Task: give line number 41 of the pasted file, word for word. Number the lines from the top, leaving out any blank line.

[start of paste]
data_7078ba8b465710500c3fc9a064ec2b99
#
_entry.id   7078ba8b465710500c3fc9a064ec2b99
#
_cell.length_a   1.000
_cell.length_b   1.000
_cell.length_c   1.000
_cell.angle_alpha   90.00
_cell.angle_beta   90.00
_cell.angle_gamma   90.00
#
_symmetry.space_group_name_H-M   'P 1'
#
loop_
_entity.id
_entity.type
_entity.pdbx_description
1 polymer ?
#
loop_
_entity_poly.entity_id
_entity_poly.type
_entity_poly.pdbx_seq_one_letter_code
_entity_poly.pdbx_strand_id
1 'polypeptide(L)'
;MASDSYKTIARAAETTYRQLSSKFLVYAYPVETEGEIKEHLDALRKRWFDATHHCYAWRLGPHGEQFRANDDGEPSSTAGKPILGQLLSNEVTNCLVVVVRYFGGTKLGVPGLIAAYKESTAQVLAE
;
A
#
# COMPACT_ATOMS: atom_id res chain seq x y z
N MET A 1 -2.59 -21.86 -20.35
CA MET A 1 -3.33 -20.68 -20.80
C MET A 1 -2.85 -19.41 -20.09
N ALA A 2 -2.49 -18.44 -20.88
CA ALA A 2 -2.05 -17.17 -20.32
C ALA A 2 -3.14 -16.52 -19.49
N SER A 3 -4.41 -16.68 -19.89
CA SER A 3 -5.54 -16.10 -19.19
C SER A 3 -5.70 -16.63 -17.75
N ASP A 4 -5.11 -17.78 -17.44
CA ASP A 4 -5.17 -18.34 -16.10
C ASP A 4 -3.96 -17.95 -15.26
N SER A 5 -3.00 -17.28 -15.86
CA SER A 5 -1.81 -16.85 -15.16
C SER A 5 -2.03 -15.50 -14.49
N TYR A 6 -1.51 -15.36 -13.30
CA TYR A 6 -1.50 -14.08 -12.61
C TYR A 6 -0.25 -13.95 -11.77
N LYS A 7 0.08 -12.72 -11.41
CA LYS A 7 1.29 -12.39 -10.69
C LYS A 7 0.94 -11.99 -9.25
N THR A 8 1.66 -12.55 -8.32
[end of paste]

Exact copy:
CA ASP A 4 -5.17 -18.34 -16.10